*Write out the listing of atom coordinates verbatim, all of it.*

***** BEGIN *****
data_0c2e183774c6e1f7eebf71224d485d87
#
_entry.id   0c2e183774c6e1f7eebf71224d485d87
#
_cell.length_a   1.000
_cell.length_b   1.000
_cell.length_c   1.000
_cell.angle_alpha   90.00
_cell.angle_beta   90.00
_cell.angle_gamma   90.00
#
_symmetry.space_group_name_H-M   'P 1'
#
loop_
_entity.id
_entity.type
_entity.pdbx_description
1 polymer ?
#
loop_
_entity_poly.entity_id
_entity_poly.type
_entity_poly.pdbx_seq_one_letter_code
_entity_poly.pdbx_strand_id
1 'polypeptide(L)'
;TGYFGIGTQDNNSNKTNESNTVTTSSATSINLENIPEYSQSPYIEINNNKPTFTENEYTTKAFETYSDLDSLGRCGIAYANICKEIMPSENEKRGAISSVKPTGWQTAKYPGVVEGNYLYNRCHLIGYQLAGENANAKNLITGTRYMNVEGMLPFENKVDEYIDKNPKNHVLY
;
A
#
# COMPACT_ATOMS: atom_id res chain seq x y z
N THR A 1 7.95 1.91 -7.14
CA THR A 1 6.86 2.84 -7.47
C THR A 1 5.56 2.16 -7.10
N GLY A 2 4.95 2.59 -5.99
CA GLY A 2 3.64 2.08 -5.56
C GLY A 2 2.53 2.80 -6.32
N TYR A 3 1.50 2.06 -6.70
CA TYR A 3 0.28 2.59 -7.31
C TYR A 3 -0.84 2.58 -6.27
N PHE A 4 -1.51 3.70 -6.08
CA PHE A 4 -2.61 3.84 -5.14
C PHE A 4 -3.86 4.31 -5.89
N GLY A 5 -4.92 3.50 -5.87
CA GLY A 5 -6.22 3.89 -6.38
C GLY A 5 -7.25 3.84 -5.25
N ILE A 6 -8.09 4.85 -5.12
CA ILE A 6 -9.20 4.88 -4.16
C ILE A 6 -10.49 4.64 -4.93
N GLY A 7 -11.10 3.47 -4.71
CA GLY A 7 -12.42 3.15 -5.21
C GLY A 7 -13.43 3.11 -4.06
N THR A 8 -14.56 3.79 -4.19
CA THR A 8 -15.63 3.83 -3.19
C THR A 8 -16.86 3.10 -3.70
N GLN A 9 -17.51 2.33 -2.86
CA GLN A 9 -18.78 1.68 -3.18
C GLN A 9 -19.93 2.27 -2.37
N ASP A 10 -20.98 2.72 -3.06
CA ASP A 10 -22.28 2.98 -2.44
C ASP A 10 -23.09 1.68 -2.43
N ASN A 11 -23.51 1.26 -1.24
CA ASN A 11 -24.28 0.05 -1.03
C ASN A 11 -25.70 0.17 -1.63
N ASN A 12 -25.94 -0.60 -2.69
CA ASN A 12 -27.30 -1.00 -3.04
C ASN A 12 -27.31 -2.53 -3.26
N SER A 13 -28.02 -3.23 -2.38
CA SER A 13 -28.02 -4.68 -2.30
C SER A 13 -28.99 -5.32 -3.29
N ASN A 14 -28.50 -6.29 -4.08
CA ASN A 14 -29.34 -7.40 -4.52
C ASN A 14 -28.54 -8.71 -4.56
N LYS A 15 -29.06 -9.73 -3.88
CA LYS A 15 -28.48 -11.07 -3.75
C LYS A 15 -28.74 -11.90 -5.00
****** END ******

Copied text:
data_0c2e183774c6e1f7eebf71224d485d87
#
_entry.id   0c2e183774c6e1f7eebf71224d485d87
#
_cell.length_a   1.000
_cell.length_b   1.000
_cell.length_c   1.000
_cell.angle_alpha   90.00
_cell.angle_beta   90.00
_cell.angle_gamma   90.00
#
_symmetry.space_group_name_H-M   'P 1'
#
loop_
_entity.id
_entity.type
_entity.pdbx_description
1 polymer ?
#
loop_
_entity_poly.entity_id
_entity_poly.type
_entity_poly.pdbx_seq_one_letter_code
_entity_poly.pdbx_strand_id
1 'polypeptide(L)'
;TGYFGIGTQDNNSNKTNESNTVTTSSATSINLENIPEYSQSPYIEINNNKPTFTENEYTTKAFETYSDLDSLGRCGIAYANICKEIMPSENEKRGAISSVKPTGWQTAKYPGVVEGNYLYNRCHLIGYQLAGENANAKNLITGTRYMNVEGMLPFENKVDEYIDKNPKNHVLY
;
A
#
# COMPACT_ATOMS: atom_id res chain seq x y z
N THR A 1 7.95 1.91 -7.14
CA THR A 1 6.86 2.84 -7.47
C THR A 1 5.56 2.16 -7.10
N GLY A 2 4.95 2.59 -5.99
CA GLY A 2 3.64 2.08 -5.56
C GLY A 2 2.53 2.80 -6.32
N TYR A 3 1.50 2.06 -6.70
CA TYR A 3 0.28 2.59 -7.31
C TYR A 3 -0.84 2.58 -6.27
N PHE A 4 -1.51 3.70 -6.08
CA PHE A 4 -2.61 3.84 -5.14
C PHE A 4 -3.86 4.31 -5.89
N GLY A 5 -4.92 3.50 -5.87
CA GLY A 5 -6.22 3.89 -6.38
C GLY A 5 -7.25 3.84 -5.25
N ILE A 6 -8.09 4.85 -5.12
CA ILE A 6 -9.20 4.88 -4.16
C ILE A 6 -10.49 4.64 -4.93
N GLY A 7 -11.10 3.47 -4.71
CA GLY A 7 -12.42 3.15 -5.21
C GLY A 7 -13.43 3.11 -4.06
N THR A 8 -14.56 3.79 -4.19
CA THR A 8 -15.63 3.83 -3.19
C THR A 8 -16.86 3.10 -3.70
N GLN A 9 -17.51 2.33 -2.86
CA GLN A 9 -18.78 1.68 -3.18
C GLN A 9 -19.93 2.27 -2.37
N ASP A 10 -20.98 2.72 -3.06
CA ASP A 10 -22.28 2.98 -2.44
C ASP A 10 -23.09 1.68 -2.43
N ASN A 11 -23.51 1.26 -1.24
CA ASN A 11 -24.28 0.05 -1.03
C ASN A 11 -25.70 0.17 -1.63
N ASN A 12 -25.94 -0.60 -2.69
CA ASN A 12 -27.30 -1.00 -3.04
C ASN A 12 -27.31 -2.53 -3.26
N SER A 13 -28.02 -3.23 -2.38
CA SER A 13 -28.02 -4.68 -2.30
C SER A 13 -28.99 -5.32 -3.29
N ASN A 14 -28.50 -6.29 -4.08
CA ASN A 14 -29.34 -7.40 -4.52
C ASN A 14 -28.54 -8.71 -4.56
N LYS A 15 -29.06 -9.73 -3.88
CA LYS A 15 -28.48 -11.07 -3.75
C LYS A 15 -28.74 -11.90 -5.00